Hayward Horton was elected chairman of the town Task Force on Racial Equity and Justice during its meeting Tuesday.
The 18-year Niskayuna resident is the director of the Capital Region Antiracism Training Initiative’s Allyship Institute with a doctorate in sociology.
“Dr. Horton is a skilled leader, educator, and community development expert,” said Town Board member John Della Ratta. “I know I speak for the entire Town Board when I say I am looking forward to working with him and the task force in the year ahead and thank him for his willingness to serve our community in this new role.”
Dale Black-Pennington was the previous chairperson. She had to step down from the task force for personal reasons, Horton said.
Horton joined the task force when it began in 2020.
“No matter where you live I think you have a responsibility to use your time and your talents to try and make where you live a better place, so it can be inclusive to everyone,” he said. “It is because of my own commitment to social justice that I felt that this was a good thing to do and a good way to invest my time.”
The 15-member panel is made up of residents, selected by the Town Board, whose purpose is to review “town policies, procedures, practices, and services to identify racial disparities, recommend means to address those disparities, and provide a vehicle for ongoing dialogue to address racism and justice issues,” states the town website.
Horton said his commitment to community development and outreach goes back to when he was studying for his undergraduate degree at Norfolk University in Virginia.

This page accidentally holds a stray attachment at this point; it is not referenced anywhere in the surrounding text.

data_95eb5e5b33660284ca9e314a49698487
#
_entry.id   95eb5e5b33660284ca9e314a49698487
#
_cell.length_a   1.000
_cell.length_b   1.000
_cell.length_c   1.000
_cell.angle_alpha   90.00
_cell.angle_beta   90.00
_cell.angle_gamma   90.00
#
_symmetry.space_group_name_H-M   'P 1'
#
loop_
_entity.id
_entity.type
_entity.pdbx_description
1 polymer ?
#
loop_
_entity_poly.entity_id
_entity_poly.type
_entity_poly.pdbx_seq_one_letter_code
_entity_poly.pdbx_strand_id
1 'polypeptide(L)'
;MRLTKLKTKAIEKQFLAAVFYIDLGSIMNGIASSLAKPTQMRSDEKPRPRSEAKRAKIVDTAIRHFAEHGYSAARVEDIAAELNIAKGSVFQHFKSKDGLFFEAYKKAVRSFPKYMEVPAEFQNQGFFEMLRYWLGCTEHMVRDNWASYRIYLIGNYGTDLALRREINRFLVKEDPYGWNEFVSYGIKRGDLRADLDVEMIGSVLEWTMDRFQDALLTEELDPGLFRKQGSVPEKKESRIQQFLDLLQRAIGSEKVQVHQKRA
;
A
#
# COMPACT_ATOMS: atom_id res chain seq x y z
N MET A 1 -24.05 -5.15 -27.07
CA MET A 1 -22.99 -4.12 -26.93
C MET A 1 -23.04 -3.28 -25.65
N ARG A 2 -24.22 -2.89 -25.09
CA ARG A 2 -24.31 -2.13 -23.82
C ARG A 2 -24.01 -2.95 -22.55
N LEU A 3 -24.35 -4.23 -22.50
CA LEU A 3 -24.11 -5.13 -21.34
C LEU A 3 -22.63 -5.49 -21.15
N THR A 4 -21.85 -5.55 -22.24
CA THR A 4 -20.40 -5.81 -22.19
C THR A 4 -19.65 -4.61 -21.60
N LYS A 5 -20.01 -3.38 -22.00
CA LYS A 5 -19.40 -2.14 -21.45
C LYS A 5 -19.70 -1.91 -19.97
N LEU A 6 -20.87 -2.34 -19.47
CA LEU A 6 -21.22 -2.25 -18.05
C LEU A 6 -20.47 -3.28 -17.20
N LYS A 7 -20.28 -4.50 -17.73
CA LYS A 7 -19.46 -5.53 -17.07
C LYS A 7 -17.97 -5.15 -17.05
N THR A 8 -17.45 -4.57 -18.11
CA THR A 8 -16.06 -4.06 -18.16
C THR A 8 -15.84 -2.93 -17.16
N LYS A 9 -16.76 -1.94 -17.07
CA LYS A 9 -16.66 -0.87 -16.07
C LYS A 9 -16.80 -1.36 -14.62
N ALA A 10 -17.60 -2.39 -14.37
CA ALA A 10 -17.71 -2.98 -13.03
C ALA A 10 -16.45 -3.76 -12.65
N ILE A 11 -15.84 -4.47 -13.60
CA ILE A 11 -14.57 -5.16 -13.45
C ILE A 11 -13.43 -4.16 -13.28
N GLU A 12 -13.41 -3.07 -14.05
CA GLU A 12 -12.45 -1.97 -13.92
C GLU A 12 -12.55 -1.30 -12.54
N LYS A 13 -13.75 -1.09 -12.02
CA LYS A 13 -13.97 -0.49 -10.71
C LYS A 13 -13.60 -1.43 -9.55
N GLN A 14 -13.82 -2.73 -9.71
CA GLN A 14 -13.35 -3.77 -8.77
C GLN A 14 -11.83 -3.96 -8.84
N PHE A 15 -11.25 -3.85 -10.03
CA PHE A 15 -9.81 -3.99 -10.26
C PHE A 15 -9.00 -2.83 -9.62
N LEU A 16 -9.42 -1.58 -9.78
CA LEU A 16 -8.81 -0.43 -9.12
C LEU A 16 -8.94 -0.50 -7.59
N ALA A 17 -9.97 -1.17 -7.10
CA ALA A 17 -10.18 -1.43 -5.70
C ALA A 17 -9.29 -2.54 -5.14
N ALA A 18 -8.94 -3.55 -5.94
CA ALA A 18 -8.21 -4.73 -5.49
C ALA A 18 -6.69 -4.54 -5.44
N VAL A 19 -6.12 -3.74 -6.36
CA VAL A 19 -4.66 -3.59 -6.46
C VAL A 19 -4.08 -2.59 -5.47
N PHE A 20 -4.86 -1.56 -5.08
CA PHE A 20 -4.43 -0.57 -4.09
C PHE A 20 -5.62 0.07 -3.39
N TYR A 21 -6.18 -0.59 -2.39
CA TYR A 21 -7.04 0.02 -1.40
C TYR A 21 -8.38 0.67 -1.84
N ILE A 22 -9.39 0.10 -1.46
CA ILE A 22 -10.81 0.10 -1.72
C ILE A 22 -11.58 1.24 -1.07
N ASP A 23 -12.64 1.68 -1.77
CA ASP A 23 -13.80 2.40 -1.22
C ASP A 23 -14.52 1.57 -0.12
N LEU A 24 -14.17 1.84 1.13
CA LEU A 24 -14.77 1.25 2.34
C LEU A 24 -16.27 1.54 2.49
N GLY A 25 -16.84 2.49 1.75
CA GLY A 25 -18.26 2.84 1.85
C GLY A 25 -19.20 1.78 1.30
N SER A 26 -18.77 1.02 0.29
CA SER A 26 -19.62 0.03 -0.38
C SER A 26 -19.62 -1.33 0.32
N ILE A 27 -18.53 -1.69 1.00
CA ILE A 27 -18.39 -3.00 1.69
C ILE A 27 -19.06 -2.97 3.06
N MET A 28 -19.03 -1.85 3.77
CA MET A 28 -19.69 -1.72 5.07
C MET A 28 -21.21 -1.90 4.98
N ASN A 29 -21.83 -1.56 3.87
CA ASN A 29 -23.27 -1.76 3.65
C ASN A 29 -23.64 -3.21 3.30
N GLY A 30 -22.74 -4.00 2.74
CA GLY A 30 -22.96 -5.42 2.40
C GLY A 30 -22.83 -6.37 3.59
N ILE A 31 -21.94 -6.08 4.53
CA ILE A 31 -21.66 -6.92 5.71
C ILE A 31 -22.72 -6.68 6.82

Being part of the task force is just another extension of that dedication to change and inclusivity, he said.
Horton said his experience leading and background as a sociologist helps him see a bigger picture on topics the task force may discuss.
“So oftentimes it’s easy to get caught up in the process that individuals find themselves focusing on the tree as opposed to the forest,” he said.
Horton said he isn’t just focused on racial equality with the task force, but also inclusivity for everyone.
While he does want to discuss the police reform recommendations, he also wants to look into access to Town Hall for people who are visually impaired, he said.
“There’s a need to make sure all persons irrespective of their background and/or perhaps physical limitations have access to public services,” he said.
Horton said he also wants to maintain the ability for comments during the meetings.
“The beautiful thing about our meetings is that we run them in such a way that there’s always time for someone to bring something to the floor,” he said.
Ketaki “Kay” Bodhankar was named vice chairwoman. She could not be reached for comment.
The task force also welcomed four new members at its meeting. They are Hayden Connors, Cobra Cox, Jocelyn McKinney and Sabrina Seeger.
Horton said the task force meetings are open to the public.